On Friday, I had the tremendous opportunity to attend the Great American Education Forum, hosted by the Association for Educational Publishers. The AEP invited Jeanne Century and Lisa Keegan, top education advisors for the Obama and McCain campaigns, respectively, to discuss the state of American education…and their candidates’ plans for the future of education (at least in the next four years or so).
This was the first time we’ve really heard two presidential candidates’ views on education in a real, substantive, head-to-head way. I’ll say right up front that I am disappointed that we weren’t listening to the candidates themselves–I know that represenatives toe the line as far as speaking as a candidate would, but I’m eager to, someday, hear about education from the horses’ mouths, so to speak.
There have been some great pieces that give terrific overviews of the very well-attended conversation from places like eSchool News and USA Today, making it thoroughly unnecessary to formally rehash the event. And, for an overview of the overview, check out this post from David Hoff over at Ed Week…who always has a great perspective on ed politics.
Instead, to mix it up a little, I thought I’d offer some interesting tidbits that I found to be food for thought from both sides…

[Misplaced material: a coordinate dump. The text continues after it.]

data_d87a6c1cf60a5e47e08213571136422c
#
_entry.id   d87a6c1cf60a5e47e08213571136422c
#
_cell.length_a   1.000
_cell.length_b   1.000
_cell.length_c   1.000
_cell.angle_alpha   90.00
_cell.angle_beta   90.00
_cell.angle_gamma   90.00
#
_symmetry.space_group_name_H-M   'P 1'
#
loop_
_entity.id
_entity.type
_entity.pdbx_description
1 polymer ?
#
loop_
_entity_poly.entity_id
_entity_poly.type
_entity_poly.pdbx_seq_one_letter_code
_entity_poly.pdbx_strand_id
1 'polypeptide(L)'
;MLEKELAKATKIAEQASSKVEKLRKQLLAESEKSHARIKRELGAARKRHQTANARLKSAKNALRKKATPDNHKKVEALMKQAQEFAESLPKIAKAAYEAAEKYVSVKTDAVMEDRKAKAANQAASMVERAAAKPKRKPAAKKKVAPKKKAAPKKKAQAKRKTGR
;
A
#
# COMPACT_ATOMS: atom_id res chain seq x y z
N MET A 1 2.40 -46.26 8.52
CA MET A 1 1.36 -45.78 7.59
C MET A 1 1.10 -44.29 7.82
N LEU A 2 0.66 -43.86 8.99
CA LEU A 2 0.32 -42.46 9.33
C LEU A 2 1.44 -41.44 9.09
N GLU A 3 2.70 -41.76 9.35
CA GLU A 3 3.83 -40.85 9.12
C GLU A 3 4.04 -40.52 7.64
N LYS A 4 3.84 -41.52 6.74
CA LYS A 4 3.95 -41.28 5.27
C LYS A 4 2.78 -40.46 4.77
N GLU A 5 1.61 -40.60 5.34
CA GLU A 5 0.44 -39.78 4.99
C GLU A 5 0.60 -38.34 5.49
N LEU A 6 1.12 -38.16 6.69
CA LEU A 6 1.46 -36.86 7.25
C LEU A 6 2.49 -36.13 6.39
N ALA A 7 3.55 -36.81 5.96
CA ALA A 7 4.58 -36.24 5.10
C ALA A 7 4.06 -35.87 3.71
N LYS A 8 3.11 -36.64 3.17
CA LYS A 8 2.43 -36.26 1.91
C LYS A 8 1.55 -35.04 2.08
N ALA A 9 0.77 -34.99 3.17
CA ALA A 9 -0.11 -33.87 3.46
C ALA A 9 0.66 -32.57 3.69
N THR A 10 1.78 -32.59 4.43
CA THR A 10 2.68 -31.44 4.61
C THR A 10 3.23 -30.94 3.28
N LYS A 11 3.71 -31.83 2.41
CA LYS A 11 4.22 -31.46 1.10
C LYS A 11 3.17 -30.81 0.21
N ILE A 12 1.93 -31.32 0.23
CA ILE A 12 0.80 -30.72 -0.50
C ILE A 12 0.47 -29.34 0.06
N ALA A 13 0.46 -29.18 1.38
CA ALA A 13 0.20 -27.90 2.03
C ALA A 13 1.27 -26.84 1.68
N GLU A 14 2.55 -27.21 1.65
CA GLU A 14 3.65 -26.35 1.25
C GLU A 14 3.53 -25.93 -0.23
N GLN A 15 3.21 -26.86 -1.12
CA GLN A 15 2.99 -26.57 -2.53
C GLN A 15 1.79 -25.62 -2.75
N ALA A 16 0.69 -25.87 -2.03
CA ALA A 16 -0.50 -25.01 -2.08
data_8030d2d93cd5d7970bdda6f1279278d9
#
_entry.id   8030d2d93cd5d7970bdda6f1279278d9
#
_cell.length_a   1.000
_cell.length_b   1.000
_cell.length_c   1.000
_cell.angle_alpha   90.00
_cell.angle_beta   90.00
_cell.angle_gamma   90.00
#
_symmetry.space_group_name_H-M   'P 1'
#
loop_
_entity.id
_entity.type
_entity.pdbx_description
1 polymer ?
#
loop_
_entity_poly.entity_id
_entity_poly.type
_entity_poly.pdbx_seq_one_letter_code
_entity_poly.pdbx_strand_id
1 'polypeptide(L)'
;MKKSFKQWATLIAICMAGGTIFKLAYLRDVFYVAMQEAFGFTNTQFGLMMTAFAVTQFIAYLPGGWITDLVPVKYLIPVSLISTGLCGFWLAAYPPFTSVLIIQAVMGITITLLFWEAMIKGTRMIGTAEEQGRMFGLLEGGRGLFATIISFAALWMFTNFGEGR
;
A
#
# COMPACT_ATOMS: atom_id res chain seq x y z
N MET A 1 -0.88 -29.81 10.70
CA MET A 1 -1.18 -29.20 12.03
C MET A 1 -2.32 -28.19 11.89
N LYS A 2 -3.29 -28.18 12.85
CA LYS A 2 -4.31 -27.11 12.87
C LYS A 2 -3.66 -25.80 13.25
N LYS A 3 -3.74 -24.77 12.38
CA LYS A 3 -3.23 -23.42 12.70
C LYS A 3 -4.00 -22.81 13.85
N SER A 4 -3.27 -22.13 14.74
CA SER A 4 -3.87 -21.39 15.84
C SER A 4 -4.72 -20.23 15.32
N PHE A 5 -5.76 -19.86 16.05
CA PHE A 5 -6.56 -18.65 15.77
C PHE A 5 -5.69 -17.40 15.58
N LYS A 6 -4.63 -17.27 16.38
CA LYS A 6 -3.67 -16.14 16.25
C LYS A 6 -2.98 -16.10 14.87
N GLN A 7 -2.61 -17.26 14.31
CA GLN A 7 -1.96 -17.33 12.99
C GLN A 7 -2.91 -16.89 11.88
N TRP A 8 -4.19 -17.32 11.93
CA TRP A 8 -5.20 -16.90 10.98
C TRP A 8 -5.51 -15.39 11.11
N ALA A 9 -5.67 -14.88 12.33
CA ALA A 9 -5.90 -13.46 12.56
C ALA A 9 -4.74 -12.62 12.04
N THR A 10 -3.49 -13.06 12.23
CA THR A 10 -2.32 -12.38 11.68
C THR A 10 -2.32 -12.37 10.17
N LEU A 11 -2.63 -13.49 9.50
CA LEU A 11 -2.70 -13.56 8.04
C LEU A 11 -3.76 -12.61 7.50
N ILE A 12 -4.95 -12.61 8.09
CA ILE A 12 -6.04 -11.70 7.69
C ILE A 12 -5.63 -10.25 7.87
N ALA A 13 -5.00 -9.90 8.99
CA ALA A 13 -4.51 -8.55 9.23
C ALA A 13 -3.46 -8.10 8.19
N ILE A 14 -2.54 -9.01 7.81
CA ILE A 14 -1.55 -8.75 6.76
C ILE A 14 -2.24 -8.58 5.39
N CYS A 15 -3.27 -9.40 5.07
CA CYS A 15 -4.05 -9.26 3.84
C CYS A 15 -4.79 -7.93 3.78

In the blue corner, the Senator from Illinois:
boils down to “Lifelong success for all students through education” in order to ensure that students are able to “survive, contribute and innovate” as an “active citizenry.” I’m intrigued by the concept that our kids need to be active citizens in order to survive in our world. This kind of urgency was consistent in Century’s comments…in a good way. Right out of the gate, she talked parental involvement and community engagement. Citizenship (with a small “c”) was integral to her comments throughout the morning.
Century spent a lot of time talking about “establishing a floor” in American schools–making certain that every school has the basic resources it needs to ensure that quality learning takes place. This includes basic infrastructure (both physical and technological), materials, head start, free meals for kids who need them, and physical education. Things we can all agree on. She then discussed what it meant to “raise the ceiling” so that our kids learn the best way possible. While she talked “high standards of classroom excellence” and “rigorous coursework,” I was a bit “floored” myself by her reference (two or three times) to establishing comprehensive foreign language programs “making American kids bi- or even tri-lingual” so that they “are able to not only compete in a global economy, but also to communicate and collaborate with their peers on the other side of the globe.”
I’m curious about this room where, between the floor and the ceiling, lies the technology and the minds necessary to achieve inter-continental collaboration. I think I want one in my house.
In the red corner, the Senator from Arizona: